Clayton mom starts group to connect with African-American families, homeschoolers
Posted March 9, 2014
Sabrina Williams and her family moved to the Triangle from the Washington, D.C., area last summer. Even before Williams' new home in Clayton was complete in October, she already was busy creating a new network of friends for herself, her husband and her two kids, who are homeschooled.
Williams started Black Families of the Southern Raleigh Suburbs on Meetup in an effort to reach out to other families like hers. While her friends and family have always been diverse, Williams said it's important for her kids and family to connect with others who have the same experiences and culture. She said she was having trouble finding other black families to get to know.
In just a few months after launching the site, nearly 40 families have joined the group. They gather for social events, including park days, potlucks, cook outs and more.
"It's really great to connect with other families who are similarly situated and have similar experiences," said Williams, who spent years working in the corporate world before leaving to homeschool her kids, ages 8 and 10. "It's been a really great avenue."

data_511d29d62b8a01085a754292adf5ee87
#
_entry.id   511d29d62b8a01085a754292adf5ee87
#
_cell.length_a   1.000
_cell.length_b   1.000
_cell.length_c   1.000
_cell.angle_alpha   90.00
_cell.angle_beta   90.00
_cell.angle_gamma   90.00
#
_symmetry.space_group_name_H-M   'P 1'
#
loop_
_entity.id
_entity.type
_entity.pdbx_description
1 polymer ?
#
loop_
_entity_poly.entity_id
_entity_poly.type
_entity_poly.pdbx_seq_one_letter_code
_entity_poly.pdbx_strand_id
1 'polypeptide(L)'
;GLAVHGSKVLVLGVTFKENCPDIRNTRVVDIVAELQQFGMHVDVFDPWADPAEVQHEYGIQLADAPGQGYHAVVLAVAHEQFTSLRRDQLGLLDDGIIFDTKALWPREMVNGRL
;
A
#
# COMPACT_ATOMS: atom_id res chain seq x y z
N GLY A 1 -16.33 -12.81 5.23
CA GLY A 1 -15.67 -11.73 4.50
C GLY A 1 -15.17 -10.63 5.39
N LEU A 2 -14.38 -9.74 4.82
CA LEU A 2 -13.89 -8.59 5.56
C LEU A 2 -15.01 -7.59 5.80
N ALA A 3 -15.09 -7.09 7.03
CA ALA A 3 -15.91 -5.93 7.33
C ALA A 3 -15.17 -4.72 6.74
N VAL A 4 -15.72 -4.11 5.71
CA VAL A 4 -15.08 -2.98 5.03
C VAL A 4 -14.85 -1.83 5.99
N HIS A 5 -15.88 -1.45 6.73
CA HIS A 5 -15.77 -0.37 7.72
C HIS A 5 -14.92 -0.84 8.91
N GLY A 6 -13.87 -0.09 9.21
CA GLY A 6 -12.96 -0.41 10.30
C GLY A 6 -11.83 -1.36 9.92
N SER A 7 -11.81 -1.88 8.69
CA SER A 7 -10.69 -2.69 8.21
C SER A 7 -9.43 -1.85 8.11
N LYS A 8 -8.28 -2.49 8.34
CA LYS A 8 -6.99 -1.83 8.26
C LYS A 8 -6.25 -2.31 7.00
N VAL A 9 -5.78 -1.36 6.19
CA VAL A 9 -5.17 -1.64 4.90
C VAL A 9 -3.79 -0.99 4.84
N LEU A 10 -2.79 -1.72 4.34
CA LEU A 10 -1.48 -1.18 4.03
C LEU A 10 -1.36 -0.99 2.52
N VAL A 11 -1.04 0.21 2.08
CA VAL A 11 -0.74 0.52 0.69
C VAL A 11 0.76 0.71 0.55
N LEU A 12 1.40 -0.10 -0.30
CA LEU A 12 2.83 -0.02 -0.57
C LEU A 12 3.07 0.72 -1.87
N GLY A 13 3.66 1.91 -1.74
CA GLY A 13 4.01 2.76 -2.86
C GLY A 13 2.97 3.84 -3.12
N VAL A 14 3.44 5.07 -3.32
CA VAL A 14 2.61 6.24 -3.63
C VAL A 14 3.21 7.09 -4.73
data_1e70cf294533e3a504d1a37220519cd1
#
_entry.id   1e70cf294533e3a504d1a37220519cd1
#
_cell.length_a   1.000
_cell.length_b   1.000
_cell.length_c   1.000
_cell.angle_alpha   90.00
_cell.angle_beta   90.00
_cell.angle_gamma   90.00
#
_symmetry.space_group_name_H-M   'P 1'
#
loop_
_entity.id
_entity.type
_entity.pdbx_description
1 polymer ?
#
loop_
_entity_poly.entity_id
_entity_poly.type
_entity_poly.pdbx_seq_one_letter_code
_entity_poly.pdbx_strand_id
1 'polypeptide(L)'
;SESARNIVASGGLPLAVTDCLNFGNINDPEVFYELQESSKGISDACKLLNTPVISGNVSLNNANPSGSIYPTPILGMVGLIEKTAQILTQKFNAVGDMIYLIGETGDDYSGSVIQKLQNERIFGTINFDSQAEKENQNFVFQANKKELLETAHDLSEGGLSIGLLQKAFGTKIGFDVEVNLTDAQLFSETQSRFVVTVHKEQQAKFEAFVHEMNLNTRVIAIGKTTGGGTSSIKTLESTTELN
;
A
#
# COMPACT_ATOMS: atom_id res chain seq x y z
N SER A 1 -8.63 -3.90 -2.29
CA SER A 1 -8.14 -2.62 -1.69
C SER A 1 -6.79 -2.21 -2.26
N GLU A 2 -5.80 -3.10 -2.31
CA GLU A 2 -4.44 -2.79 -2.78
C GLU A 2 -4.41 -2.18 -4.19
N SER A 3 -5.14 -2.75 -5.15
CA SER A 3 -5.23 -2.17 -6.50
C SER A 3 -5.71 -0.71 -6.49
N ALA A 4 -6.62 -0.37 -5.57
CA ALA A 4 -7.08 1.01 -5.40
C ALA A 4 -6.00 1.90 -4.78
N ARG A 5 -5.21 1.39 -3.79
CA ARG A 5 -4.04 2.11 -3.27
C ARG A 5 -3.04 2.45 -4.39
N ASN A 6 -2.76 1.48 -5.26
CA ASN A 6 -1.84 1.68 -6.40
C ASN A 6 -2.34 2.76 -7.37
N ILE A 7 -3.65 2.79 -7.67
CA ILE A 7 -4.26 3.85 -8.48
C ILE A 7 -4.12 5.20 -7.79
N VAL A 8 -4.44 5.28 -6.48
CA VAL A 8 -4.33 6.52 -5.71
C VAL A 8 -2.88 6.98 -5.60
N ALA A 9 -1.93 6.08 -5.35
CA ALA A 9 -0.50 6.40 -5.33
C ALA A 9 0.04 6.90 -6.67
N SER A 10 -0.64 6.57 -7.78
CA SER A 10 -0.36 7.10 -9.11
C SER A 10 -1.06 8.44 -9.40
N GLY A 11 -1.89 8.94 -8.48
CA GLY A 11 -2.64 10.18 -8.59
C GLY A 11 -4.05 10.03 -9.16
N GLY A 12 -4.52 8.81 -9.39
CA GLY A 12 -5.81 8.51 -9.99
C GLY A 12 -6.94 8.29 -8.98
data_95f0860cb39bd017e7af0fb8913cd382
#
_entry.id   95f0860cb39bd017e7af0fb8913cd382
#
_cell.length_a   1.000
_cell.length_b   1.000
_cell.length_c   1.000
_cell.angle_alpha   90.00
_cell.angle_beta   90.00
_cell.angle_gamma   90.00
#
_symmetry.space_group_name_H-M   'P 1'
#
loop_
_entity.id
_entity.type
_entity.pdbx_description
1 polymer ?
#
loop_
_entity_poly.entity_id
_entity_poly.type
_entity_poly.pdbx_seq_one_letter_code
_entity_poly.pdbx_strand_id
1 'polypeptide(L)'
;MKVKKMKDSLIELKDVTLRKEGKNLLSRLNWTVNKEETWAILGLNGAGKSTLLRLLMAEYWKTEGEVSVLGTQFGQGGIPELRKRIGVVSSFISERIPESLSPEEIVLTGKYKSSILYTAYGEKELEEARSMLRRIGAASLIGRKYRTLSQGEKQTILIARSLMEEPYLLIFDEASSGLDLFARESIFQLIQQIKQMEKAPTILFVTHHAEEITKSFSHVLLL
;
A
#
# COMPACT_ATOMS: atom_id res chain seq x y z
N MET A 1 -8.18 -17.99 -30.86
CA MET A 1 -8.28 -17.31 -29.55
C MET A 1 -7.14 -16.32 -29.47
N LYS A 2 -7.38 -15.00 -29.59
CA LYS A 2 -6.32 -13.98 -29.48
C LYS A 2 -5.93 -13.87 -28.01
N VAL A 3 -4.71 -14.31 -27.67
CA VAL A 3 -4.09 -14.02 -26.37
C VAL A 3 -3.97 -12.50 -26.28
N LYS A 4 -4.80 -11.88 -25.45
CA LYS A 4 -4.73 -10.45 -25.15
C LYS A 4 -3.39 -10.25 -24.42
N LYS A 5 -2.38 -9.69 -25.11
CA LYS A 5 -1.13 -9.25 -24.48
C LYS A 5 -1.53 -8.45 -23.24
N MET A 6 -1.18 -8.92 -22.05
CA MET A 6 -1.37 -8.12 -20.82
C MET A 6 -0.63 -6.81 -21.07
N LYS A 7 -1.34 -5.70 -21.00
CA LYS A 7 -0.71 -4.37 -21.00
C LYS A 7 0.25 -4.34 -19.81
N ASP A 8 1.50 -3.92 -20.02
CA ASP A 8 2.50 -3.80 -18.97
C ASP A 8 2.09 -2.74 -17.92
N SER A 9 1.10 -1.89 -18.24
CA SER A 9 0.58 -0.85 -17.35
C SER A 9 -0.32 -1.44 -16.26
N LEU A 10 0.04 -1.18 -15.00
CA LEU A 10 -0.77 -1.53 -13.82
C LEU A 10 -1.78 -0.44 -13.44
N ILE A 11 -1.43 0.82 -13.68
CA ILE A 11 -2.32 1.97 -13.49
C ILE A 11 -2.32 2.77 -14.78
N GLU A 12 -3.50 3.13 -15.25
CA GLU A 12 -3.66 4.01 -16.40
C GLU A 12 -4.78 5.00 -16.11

By coincidence, several of the families homeschool their kids. Williams was thrilled to meet up with other African-American homeschoolers especially considering that less than 1 percent of African-American children are homeschooled, according to the federal Digest of Education Statistics. That number is growing, according to the National Home Education Research Institute, which has found that 15 percent of homeschool families are non-white.
Williams' group has been able to get together during the week for activities and to talk about curriculum, such as finding social studies or science texts that highlight the achievements of African-American leaders and scientists.
"We're raising our kids in a very expansive, progressive mindset, but at the end of the day, race does matter in this country," she said. "It's nice for them to see other African-American homeschoolers."
Williams doesn't have big plans for the group right now. As the weather warms up, she expects the group will get busier with outdoor activities.
"My vision is once a week, we get together, all of the kids play and the moms talk and we have a really great time," she said.
For more about the group, check out its page on Meetup and watch my quick video interview with Williams.
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